“It’s Halloween, everyone’s entitled to one good scare.” The classic line from John Carpenter’s Halloween sums up how many feel during this month. At Halloween, movies are a fine method to use to get in the mood for the holiday and to have as background noise while carving jack-o’-lanterns or having a Halloween party.
Since it is just around the creepy corner, I have decided to write about a host of shiver-inducing fright films throughout the month leading up to Halloween. Each entry will give a background about the making of the film and how some of those iconic scenes came to being (the Psycho shower scene is a little less scary when you know it took a week to film and has 77 different camera angles) so those Halloween fanatics, who like me can’t stomach a slasher flick in which a deranged and masked killer does away with an entire team of camp counselors in just under two hour, will still be able to appreciate these thrilling, sometimes gory and always scary films.
Enjoy and Happy Halloween!
An interesting bit of Halloween trivia: The carving of jack-o’-lanterns comes from custom of carving turnips into lanterns as a way of remembering the souls held in purgatory during the Celtic festival of Samhain. The turnip has traditionally been used in Ireland and Scotland at Halloween, but immigrants to North America used the native pumpkin, which was both readily available and much larger – making them easier to carve than turnips. The American pumpkin carving tradition was not specifically associated with Halloween until the mid-to-late 19th century.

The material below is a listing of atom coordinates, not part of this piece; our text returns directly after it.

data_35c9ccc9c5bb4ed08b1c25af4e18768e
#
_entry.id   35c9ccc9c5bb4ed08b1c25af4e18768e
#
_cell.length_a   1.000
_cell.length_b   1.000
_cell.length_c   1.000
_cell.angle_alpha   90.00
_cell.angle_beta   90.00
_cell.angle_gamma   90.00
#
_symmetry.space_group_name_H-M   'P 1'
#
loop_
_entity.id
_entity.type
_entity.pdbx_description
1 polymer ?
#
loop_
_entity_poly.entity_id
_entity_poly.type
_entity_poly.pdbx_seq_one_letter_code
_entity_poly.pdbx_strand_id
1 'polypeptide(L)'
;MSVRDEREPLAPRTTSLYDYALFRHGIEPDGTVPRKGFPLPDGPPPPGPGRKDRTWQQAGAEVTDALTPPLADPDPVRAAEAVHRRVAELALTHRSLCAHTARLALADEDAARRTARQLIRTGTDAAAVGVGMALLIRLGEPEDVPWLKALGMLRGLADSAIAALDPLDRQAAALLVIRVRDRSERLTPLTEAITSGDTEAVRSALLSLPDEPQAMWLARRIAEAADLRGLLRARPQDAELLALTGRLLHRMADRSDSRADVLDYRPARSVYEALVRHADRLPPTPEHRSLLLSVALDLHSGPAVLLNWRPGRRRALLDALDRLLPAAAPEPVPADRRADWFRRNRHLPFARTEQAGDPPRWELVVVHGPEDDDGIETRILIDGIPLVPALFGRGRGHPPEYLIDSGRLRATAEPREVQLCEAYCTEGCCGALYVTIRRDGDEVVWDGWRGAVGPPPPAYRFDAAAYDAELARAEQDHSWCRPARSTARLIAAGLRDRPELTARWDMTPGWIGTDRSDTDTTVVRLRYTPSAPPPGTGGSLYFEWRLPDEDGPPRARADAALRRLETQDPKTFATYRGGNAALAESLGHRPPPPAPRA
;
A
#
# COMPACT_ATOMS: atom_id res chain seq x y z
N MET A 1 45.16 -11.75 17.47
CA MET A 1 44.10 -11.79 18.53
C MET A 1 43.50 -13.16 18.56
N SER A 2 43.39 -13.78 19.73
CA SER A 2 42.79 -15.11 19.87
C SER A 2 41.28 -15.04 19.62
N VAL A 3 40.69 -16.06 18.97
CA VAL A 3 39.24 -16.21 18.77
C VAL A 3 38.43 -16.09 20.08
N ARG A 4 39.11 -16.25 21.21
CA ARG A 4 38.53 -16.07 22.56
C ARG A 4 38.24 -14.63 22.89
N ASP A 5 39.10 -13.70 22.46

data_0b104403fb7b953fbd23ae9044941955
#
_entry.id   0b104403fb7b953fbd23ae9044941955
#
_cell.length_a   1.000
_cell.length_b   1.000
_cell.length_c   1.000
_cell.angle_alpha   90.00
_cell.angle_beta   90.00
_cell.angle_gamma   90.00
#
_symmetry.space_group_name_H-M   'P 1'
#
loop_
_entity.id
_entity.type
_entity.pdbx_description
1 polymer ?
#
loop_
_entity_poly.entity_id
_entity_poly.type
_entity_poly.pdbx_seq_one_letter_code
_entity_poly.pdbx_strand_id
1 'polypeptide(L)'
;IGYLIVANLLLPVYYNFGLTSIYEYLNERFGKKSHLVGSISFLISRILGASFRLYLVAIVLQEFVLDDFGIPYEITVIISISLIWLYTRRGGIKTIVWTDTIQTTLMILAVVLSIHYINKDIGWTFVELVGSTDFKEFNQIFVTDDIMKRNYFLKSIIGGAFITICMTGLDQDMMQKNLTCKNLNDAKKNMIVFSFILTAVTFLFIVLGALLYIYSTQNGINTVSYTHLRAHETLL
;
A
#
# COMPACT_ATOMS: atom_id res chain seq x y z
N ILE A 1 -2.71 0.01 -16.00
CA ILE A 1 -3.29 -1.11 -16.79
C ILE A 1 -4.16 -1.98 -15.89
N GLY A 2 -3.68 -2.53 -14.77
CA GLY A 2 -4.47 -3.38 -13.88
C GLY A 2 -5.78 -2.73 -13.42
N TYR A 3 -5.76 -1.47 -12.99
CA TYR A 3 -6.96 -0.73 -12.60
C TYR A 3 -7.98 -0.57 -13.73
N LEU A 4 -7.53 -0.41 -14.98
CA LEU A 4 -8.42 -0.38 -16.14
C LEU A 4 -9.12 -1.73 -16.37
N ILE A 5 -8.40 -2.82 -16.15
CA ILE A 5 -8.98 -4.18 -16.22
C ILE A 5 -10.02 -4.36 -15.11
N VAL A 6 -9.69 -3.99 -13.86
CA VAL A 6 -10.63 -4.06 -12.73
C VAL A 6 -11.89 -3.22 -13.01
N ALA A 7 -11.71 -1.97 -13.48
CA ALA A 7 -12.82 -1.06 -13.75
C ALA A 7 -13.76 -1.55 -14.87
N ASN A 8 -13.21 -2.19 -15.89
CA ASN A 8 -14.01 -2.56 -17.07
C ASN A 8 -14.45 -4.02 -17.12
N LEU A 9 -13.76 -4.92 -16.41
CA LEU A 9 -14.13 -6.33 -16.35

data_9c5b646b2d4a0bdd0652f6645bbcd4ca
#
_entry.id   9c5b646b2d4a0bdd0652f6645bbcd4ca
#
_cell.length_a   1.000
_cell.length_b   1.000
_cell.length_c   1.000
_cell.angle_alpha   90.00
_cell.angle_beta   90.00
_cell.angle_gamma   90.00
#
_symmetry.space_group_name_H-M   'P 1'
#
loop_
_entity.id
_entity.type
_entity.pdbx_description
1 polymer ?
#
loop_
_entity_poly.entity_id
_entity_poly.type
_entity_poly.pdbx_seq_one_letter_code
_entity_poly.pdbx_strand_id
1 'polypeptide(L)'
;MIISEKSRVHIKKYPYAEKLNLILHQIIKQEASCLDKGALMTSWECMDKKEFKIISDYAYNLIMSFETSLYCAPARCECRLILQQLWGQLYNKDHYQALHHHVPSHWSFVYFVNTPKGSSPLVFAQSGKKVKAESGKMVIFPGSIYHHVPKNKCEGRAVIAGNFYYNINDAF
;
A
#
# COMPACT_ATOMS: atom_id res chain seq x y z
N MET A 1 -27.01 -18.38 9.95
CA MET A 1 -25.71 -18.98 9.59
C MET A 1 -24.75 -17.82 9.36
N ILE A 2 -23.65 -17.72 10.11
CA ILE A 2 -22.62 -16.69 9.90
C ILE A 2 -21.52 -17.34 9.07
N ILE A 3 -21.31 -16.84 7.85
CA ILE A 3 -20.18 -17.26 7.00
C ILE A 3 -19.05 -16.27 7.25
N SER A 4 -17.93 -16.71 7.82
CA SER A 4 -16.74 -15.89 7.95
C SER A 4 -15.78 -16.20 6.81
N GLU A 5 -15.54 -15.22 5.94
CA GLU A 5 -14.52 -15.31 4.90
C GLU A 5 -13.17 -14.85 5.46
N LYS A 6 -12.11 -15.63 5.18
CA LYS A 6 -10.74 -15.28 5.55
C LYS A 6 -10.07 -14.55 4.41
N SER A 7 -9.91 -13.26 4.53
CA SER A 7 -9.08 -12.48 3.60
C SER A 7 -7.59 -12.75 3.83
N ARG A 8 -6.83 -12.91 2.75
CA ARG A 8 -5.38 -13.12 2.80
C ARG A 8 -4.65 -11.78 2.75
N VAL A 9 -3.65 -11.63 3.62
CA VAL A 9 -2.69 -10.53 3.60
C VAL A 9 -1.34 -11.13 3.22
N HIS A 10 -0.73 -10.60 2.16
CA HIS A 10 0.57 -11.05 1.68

How you ever wondered how a certain scene in your favorite movie was filmed? Or who else may have been in the running to play the lead? If you enjoy film history, gossip and are one of those who actually watches the commentaries on your DVD – this is the blog for you.
As a lover of all film (although I do have a tough time with the scary ones) I have always been interested in the behind the scenes stories – and now I hope to share those I find with others. The idea came from film historian, William K. Everson who was famous for handing out extensive program notes prior to his screenings. These notes, often about rare films have been preserved by NYC. They are well worth a read and can be found here:
There will be no reviews or opinions (at least I will try to keep my thoughts on whether the film is good or bad to myself) but instead just trivia, funny stories and other anecdotes that I can find about a particular title.
You can contact me at firstname.lastname@example.org or by commenting on this blog.